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The Italianate

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The Greek Revival style moved westward into the Trans-Appalachian states with early 19th century migration. Ohio is rich with examples, as are Indiana and Illinois. The style weakens — that is, to say, the copies of copies of copies become less convincing — as it moves into Wisconsin and Minnesota, though you may be offended by that observation if you’re from one of the latter states. Look not for it in the Dakotas; it’s not here.

The Greek Revival of the “Federal” period was followed by the Italianate, which you will find in the Dakotas and pretty much all the Great Plains States. [Remember, Texas is always an exception.] This was a style of the Civil War years and following, and one, therefore, which was dependent on the transition from hand carpentry to the increased use of power tools. Italianate design requires a good deal of wood trim but, happily, most of it can be produced with a jig saw and a lathe.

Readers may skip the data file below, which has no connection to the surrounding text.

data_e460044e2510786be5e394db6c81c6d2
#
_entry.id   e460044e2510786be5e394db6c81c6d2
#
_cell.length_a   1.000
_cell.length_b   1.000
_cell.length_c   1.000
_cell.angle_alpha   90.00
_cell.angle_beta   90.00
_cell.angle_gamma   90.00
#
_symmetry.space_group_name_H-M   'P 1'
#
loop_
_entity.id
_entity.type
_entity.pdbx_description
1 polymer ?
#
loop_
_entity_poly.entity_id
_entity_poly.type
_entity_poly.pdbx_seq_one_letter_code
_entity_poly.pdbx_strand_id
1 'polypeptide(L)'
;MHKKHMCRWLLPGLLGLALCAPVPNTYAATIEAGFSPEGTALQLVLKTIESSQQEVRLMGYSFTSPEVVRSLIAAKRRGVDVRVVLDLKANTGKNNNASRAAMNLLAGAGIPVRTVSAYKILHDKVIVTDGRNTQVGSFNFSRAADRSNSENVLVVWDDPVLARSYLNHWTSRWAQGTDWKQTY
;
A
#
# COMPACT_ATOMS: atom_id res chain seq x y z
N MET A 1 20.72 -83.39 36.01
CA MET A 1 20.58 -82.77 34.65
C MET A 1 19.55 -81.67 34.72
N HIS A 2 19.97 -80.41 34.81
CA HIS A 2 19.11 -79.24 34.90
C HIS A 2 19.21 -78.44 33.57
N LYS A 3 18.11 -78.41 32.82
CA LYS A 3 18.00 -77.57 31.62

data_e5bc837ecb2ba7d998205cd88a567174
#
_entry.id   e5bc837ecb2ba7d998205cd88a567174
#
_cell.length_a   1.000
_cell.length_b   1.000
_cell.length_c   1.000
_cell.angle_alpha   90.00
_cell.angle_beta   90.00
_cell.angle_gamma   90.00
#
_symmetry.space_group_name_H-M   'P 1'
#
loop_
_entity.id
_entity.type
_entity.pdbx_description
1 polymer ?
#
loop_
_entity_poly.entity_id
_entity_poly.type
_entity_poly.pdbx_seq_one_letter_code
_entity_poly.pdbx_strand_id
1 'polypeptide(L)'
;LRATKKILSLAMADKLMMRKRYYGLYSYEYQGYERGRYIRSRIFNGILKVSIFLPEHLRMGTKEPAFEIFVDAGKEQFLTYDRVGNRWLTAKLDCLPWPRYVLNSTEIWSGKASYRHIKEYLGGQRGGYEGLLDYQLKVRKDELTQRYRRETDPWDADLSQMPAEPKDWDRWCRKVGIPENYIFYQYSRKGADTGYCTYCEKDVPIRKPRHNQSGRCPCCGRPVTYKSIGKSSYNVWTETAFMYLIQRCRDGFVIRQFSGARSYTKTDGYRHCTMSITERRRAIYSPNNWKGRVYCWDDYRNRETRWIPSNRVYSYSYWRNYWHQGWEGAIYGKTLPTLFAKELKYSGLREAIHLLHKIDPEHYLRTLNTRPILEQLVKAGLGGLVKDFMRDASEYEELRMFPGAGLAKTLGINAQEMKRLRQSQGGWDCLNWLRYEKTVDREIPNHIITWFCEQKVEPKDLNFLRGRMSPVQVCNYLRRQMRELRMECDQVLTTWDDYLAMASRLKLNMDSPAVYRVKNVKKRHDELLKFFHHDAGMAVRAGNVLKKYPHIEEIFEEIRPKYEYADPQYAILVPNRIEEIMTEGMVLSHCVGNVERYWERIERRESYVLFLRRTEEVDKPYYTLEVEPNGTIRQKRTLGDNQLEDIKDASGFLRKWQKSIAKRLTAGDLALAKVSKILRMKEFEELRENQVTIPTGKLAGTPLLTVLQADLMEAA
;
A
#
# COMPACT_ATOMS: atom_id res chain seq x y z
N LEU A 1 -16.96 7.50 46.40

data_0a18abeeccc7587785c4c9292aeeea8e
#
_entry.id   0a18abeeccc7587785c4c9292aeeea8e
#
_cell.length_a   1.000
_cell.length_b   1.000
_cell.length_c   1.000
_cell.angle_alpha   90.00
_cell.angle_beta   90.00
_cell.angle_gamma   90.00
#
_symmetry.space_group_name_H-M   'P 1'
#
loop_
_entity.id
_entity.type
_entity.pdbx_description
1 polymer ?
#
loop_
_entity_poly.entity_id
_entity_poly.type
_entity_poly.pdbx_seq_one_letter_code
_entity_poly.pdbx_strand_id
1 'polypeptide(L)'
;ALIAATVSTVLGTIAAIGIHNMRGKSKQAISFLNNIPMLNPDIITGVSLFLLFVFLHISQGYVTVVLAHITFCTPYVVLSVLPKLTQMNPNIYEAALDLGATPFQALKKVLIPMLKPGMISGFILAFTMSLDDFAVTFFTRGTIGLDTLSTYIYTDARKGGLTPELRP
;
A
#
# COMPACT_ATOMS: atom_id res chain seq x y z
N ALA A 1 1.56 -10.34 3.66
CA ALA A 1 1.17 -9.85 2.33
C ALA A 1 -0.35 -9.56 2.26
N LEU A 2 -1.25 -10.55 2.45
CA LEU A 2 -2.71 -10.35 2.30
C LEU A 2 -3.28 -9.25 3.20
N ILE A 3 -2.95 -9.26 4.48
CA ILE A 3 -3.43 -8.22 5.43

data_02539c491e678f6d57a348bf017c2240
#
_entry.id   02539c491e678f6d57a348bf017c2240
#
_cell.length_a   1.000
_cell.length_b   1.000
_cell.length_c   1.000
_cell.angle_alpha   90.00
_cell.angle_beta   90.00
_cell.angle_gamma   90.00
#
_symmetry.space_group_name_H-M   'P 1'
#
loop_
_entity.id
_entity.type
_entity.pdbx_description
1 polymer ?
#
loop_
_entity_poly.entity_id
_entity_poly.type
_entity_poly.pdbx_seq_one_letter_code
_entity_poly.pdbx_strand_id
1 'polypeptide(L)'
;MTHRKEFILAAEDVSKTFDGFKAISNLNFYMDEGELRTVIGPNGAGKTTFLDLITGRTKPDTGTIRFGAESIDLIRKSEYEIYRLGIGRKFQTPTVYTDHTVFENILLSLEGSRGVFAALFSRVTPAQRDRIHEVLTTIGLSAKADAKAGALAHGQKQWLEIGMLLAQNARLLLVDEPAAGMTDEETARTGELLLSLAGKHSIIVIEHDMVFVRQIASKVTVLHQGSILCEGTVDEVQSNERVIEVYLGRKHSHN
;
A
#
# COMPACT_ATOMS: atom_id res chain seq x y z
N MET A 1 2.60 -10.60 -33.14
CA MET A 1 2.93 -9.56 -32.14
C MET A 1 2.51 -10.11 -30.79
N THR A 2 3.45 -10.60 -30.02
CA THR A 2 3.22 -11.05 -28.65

Italianate buildings can be found from Hartford to Hannaford and New Orleans to New Ulm. From farmhouses to courthouses. It is interpreted in a variety of materials from brick and stone to wood and stucco; including metal from cast iron and galvanized to wrought. And combinations of those materials, colorful combinations. I’ve always felt comforted by the Italianate, though without any solid reason for that comfort. I’ve also never tried to design anything in the style, until now.

This has been a long lean period in the Agincourt blog, largely because I’m deep in the writing of a manuscript on another project topic, so I didn’t want July to pass without at least a couple posts and the Original Fennimore County courthouse suggested itself — one of those cases where a sequence of buildings (courthouses one, two, and three) were designed in a different order. So now he time has come to imagine what that first seat of county government looked like and why it became outgrown so quickly.

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